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February 01, 2016

Plaintiff attorneys question Amtrak 188 engineer's 'inconsistent' statements

Attorneys Robert Mongeluzzi and Tom Kline say Brandon Bostian has selective memory about crash

Transportation Amtrak 188 Crash
05132015_amtrak_engineer_panel Source/Brandon Bostian/LinkedIn

Brandon Bostian, inset, who was operating the Amtrak train that derailed in Philadelphia on Tuesday night, has been an Amtrak engineer for four-and-a-half years, according to his LinkedIn profile.

Attorneys representing 27 victims of the Amtrak 188 crash questioned Monday the credibility of Engineer Brandon Bostian, claiming his remarks given to investigators in a pair of interviews contain inconsistencies. 

Earlier in the day, the National Transportation Safety Board released two interviews its investigators conducted with Bostian, who was operating the train when it derailed in North Philadelphia last May, killing eight people and injuring more than 200 others.

"[Bostian's] change of testimony in this case is extraordinary. After months passed after the accident, he now has a sudden memory. That, for the victims of this derailment, is going to be a bitter pill to swallow." – Robert Mongeluzzi, victims' attorney

The interviews – conducted May 15 and Nov. 10 – are part of more than 2,000 documents included in the NTSB's accident docket. Investigators will use that trove of information to determine the cause of the crash, a conclusion that is not expected for several months.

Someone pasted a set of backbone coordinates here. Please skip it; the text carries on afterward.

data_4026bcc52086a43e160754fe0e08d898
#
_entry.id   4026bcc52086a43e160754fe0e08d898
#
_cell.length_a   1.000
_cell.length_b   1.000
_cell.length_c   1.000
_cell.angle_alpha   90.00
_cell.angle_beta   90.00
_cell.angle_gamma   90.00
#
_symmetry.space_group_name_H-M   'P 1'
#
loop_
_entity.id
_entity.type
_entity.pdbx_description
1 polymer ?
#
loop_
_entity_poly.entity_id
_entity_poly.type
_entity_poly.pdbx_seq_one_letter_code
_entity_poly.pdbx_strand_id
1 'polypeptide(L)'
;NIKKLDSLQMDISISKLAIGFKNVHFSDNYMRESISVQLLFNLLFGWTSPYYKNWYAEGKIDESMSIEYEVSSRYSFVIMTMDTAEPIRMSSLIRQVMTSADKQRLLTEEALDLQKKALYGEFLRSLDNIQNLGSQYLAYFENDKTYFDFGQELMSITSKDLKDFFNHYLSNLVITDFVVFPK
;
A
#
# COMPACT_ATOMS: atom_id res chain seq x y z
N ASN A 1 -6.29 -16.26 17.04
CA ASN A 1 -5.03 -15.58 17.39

But attorneys Robert Mongeluzzi and Tom Kline, combing through that information Monday afternoon, immediately questioned Bostian's responses in those interviews.

When interviewed in May, Bostian told NTSB investigators that he could not remember anything beyond passing the North Philadelphia train station. But during the second interview in November, Bostian recalled more details – but not all – regarding the events leading up to the crash.

"His change of testimony in this case is extraordinary," Mongeluzzi said. "After months passed after the accident, he now has a sudden memory. That, for the victims of this derailment, is going to be a bitter pill to swallow."

Bostian recalled exiting a 65-mph curve and entering a 80-mph straightaway that precedes the 50 mph curve on which the train derailed, according to his Nov. 10 interview. He told investigators he accelerated into the straightaway, but mistakenly targeted 70 mph. He then hit the throttle to reach 80 mph.

"And I don't remember anything from that point until after the train was already in the curve.

"And again, with that memory of bringing the train to 70, realizing a mistake and then making an attempt to bring the train from 70 to 80. There's a very good possibility that could have occurred on a previous trip because that sort of mistake is something that could have happened on any trip.

"So I don't know. I can't tell you with accuracy, with certainty that that was on the night of the accident. But in my mind, that's what I believe. That's when I believe that memory was from."